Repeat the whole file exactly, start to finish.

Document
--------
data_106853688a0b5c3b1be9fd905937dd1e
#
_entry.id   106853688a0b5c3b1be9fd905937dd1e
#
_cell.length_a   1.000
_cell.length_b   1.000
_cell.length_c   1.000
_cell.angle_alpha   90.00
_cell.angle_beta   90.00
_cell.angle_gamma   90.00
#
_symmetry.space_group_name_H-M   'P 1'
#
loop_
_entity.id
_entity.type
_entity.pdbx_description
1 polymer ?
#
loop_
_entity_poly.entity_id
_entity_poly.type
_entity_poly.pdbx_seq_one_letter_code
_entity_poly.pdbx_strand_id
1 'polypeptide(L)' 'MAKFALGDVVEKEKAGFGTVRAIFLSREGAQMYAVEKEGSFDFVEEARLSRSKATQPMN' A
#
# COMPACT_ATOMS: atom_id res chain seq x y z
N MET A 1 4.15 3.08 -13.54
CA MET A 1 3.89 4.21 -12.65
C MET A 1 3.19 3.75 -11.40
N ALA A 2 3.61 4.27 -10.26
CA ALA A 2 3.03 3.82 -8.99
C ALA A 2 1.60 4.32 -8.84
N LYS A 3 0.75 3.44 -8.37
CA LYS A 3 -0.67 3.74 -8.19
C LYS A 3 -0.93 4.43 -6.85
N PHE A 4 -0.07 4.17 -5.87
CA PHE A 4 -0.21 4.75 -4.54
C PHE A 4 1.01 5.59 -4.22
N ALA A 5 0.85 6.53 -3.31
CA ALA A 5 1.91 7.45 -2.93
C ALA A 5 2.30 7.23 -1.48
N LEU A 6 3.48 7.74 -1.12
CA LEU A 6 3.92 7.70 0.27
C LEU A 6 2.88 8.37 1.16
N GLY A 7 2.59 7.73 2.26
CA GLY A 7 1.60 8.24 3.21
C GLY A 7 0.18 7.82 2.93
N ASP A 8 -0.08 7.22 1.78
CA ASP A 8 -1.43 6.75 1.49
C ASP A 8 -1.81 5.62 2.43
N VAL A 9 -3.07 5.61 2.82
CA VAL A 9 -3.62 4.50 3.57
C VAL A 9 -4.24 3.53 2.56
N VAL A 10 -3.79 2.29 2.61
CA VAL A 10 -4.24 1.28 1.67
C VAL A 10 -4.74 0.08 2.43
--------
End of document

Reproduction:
data_106853688a0b5c3b1be9fd905937dd1e
#
_entry.id   106853688a0b5c3b1be9fd905937dd1e
#
_cell.length_a   1.000
_cell.length_b   1.000
_cell.length_c   1.000
_cell.angle_alpha   90.00
_cell.angle_beta   90.00
_cell.angle_gamma   90.00
#
_symmetry.space_group_name_H-M   'P 1'
#
loop_
_entity.id
_entity.type
_entity.pdbx_description
1 polymer ?
#
loop_
_entity_poly.entity_id
_entity_poly.type
_entity_poly.pdbx_seq_one_letter_code
_entity_poly.pdbx_strand_id
1 'polypeptide(L)' 'MAKFALGDVVEKEKAGFGTVRAIFLSREGAQMYAVEKEGSFDFVEEARLSRSKATQPMN' A
#
# COMPACT_ATOMS: atom_id res chain seq x y z
N MET A 1 4.15 3.08 -13.54
CA MET A 1 3.89 4.21 -12.65
C MET A 1 3.19 3.75 -11.40
N ALA A 2 3.61 4.27 -10.26
CA ALA A 2 3.03 3.82 -8.99
C ALA A 2 1.60 4.32 -8.84
N LYS A 3 0.75 3.44 -8.37
CA LYS A 3 -0.67 3.74 -8.19
C LYS A 3 -0.93 4.43 -6.85
N PHE A 4 -0.07 4.17 -5.87
CA PHE A 4 -0.21 4.75 -4.54
C PHE A 4 1.01 5.59 -4.22
N ALA A 5 0.85 6.53 -3.31
CA ALA A 5 1.91 7.45 -2.93
C ALA A 5 2.30 7.23 -1.48
N LEU A 6 3.48 7.74 -1.12
CA LEU A 6 3.92 7.70 0.27
C LEU A 6 2.88 8.37 1.16
N GLY A 7 2.59 7.73 2.26
CA GLY A 7 1.60 8.24 3.21
C GLY A 7 0.18 7.82 2.93
N ASP A 8 -0.08 7.22 1.78
CA ASP A 8 -1.43 6.75 1.49
C ASP A 8 -1.81 5.62 2.43
N VAL A 9 -3.07 5.61 2.82
CA VAL A 9 -3.62 4.50 3.57
C VAL A 9 -4.24 3.53 2.56
N VAL A 10 -3.79 2.29 2.61
CA VAL A 10 -4.24 1.28 1.67
C VAL A 10 -4.74 0.08 2.43